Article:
The North York Moors is one of several wonderful national parks in the north of England. It is home to a great variety of landscapes as well as wonderful towns and numerous attractions. From historical sites to long walks, there’s plenty to do in the York Moors National Park. So whether you’re just passing by or you’re thinking about making a dedicated trip, we have found you the best things to do in the North York Moors.
Things to do in the North York Moors
- The North York Moors Railway
- Robin Hood’s Bay
- Cleveland Way National Trail
- The North York Moors National Park Centre
- Dalby Forest
- Hutton le Hole
- Roseberry Topping
- Forge Valley Woods Nature Reserve
1. The North York Moors Railway
Photo credit: Welcome to Yorkshire
The North York Moors Railway is a historic railway running between Pickering and Grosmont, with its trains continuing through to Whitby on the National Railway line. These beautiful steam trains draw many people to the area and evoke nostalgia for a time now passed. The stations have been restored according to different periods from the railways past. It is a magical sight to see the train chug past, and if you have time, be sure to take a trip on it.
Although not strictly a part of the National Trusts’ North Yorkshire Moors, the well-loved town of Whitby is surrounded by the national park on three sides. It provides days of entertainment and offers a great base to get out and explore the North York Moors. While here don’t miss out on the famous Whitby Abbey, the bustling market town, Captain Cook Memorial Museum and the views that inspired the writing of Dracula.
3. Robin Hood’s Bay
Photo credit: The Northern Echo
Another gem of the Yorkshire coast, Robin Hood’s Bay is a popular place to visit in the North York Moors. With its rugged cliffs, huge beach and unspoilt surroundings its natural beauty is a beautiful place to spend a day. The beach here is one of the best for fossil hunting and there is plenty of delicious fresh fish on offer. If you’re after refreshment, head to the Laurel Inn, it’s carved straight out of solid rock. Once used for smuggling it’s now ideal for a meal while you’re on holiday.
4. Cleveland Way National Trail
Photo credit: The National Trails
This 109 mile trail is an amazing way to see the variety of landscapes that the North York Moors has to offer. If walking the whole trail is too much of an undertaking, choose a smaller section that you can tackle in an afternoon. The Cleveland Way runs from Helmsley to Filey and takes in both the stunning coast and vast moorlands. Along the route walkers will find castles, pretty villages and stately homes.
5. The North York Moors National Park Centre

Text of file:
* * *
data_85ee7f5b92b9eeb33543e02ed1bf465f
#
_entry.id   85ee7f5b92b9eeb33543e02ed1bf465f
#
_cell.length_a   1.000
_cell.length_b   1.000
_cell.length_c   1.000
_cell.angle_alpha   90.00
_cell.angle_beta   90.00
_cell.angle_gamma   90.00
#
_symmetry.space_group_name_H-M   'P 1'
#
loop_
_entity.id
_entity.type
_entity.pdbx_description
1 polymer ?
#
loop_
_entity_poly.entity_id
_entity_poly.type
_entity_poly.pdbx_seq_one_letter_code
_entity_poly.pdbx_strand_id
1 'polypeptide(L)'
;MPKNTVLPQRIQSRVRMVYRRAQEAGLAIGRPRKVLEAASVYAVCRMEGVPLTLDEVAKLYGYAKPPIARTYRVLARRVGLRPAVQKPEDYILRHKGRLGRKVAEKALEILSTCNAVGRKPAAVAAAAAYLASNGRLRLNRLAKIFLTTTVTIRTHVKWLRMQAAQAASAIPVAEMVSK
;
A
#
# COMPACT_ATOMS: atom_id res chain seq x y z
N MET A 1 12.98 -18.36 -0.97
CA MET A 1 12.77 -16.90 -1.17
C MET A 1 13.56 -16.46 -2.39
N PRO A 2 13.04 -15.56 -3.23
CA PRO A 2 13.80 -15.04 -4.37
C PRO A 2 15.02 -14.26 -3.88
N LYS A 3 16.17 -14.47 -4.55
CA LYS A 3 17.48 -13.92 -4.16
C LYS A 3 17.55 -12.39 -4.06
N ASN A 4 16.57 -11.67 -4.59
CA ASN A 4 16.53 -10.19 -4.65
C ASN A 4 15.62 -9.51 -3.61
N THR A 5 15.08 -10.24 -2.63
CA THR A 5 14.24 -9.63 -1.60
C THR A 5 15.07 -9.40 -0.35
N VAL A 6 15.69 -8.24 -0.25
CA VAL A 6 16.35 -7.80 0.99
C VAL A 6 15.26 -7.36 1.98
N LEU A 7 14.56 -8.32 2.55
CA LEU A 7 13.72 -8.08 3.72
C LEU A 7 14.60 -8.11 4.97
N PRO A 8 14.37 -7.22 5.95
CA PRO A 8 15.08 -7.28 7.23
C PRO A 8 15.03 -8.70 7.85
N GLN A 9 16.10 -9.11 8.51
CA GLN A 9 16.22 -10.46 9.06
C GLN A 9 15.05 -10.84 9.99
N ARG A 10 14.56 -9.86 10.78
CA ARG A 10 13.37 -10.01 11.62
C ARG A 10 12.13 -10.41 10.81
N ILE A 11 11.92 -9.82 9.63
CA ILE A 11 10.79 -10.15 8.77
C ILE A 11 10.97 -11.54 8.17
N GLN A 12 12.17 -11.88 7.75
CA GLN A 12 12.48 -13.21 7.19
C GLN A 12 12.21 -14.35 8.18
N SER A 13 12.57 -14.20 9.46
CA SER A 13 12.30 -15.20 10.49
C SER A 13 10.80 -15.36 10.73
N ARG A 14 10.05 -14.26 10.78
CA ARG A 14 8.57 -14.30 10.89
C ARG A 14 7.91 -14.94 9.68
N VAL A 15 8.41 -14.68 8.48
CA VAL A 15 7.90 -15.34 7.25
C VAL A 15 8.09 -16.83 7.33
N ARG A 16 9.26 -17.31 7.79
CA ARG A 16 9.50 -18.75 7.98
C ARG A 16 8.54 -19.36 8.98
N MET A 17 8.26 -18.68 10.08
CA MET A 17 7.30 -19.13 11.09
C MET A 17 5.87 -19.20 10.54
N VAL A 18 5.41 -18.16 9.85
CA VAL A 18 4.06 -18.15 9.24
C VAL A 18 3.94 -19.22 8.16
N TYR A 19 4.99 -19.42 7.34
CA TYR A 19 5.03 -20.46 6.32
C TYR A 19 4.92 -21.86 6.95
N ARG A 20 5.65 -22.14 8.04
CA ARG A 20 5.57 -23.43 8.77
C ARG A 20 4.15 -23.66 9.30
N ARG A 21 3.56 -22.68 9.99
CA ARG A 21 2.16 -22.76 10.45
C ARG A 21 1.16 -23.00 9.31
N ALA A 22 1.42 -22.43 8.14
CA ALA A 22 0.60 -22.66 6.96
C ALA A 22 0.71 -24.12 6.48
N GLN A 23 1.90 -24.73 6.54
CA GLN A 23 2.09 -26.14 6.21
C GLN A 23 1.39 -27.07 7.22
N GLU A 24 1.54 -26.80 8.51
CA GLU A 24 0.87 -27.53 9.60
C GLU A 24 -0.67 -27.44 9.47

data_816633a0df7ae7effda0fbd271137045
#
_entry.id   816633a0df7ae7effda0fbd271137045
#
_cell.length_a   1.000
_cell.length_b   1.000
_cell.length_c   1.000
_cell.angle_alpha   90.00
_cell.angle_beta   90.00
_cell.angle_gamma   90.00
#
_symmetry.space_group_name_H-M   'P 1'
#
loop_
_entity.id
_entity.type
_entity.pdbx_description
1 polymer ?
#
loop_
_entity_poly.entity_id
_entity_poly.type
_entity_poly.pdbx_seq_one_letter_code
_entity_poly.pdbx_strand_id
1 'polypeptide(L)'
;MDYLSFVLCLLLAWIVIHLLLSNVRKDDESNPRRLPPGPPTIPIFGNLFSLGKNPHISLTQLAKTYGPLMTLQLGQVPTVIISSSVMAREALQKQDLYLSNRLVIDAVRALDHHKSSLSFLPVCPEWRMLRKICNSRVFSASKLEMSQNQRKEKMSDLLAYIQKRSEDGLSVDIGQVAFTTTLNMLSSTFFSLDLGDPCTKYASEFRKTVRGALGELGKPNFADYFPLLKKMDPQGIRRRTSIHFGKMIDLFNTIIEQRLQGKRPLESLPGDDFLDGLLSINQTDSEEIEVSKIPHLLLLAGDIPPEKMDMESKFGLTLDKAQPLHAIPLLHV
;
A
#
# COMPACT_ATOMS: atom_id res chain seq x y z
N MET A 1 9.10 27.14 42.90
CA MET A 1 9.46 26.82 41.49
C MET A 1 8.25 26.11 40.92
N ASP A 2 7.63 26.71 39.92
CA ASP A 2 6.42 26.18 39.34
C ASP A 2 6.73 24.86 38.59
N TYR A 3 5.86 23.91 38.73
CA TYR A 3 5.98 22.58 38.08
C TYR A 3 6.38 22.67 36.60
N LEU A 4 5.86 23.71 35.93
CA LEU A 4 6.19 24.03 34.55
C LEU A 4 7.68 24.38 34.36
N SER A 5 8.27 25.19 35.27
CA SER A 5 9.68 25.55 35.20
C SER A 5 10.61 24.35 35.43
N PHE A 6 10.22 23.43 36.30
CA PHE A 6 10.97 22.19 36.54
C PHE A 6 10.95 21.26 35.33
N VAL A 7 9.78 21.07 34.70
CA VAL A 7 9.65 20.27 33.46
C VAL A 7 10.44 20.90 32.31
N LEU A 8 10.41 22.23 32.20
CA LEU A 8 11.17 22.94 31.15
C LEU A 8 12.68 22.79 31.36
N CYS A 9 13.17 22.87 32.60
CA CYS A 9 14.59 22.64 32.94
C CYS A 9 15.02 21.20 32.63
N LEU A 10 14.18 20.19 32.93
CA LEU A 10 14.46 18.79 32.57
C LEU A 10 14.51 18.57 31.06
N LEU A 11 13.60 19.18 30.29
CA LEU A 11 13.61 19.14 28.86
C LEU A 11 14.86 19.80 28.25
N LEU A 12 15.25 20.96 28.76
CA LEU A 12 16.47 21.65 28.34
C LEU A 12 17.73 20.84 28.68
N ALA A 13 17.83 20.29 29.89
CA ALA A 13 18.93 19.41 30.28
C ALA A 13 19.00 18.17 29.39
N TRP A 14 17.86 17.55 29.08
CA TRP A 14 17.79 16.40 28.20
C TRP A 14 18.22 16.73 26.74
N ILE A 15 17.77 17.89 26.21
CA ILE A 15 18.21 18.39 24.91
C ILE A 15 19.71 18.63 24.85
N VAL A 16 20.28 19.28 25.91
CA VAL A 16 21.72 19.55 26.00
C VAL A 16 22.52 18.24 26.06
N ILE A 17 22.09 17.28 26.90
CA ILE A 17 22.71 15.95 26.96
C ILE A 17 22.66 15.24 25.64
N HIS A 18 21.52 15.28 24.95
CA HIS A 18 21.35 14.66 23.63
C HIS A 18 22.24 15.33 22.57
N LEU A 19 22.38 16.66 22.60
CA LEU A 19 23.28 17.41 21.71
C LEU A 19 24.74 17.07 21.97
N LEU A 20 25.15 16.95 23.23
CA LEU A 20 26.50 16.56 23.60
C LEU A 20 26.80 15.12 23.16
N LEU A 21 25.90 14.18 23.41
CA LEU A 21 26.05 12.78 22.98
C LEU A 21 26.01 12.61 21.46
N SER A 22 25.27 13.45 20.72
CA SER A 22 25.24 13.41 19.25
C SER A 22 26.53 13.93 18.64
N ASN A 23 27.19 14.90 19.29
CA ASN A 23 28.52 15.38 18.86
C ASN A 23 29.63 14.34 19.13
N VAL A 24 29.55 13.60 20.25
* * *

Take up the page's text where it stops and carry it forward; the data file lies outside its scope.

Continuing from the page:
Photo credit: Welcome to Yorkshire
This is the historic visitor centre for the National Park and it is a great spot to appreciate the diverse beauty of the North York Moors. From this peaceful spot on the River Esk you can find moorland and woodland and historic buildings. Not only are the views impressive but this spot is also one of three designated Dark Sky Discovery Sites. Various events take place here and if you’re in need of refreshment head to the fantastic tea room, The Woolly Sheep Cafe.
6. Dalby Forest
Dalby Forest is widely regarded as one of the best places in the country for off-road biking. It is a stunning 8,000-acre forest and home to over 70km of biking trails. Whether you’re out with the kids, attempting the trails for your first time or are experienced in mountain biking, there will be plenty of riding opportunity for you here. If you don’t have your own bike you can rent them and there is a bike-friendly cafe for when you need a break.
Staithes is a beautiful coastal village. On your visit enjoy the delights of rock pooling and fossil hunting down on the beach. From here you can walk along the coast and soak up both the amazing views and fresh north sea air. In the village, you will also find several good places to eat and there are a couple of art galleries worth seeking out. Whether you choose to stay here for the week or visit on a great day out, it is a lovely place to explore.
8. Hutton le Hole
Possibly one of the most stunning villages in all of the North York Moors. Hutton Le Hole is a peaceful spot for walking and cycling. There are organised Heritage Cycle Rides that take in the local villages and points of interest. While visiting, make time to stop in at the Ryedale Folk Museum. This fascinating museum covers six acres, is home to over 20 reconstructed buildings and offers a great insight into the lives of people spanning back 2,000 years.
9. Roseberry Topping
Roseberry Topping is a distinctive hill, one that is visited by many each year. A geographical fault and a mining collapse combined to create this unusually shaped hill. At 1,049 feet it might not be the highest hill you climb but it still offers exceptional views across the North York Moors. Keep your eyes peeled while you walk; the area is home to a variety of wildlife that you might be able to spot on your visit.
10. Forge Valley Woods Nature Reserve
This lovely woodland is set around the bank of the River Derwent. As the name suggests, in times gone by, this was once a forge. Now visitors can wander around the woodland, appreciating its beauty and spotting the wildlife that lives here. There are many walks to choose from including a geology trail and an easy access trail that takes visitors beside the burbling river on a wooden boardwalk. If you want to make a day of it, it’s also a great place to bring a picnic.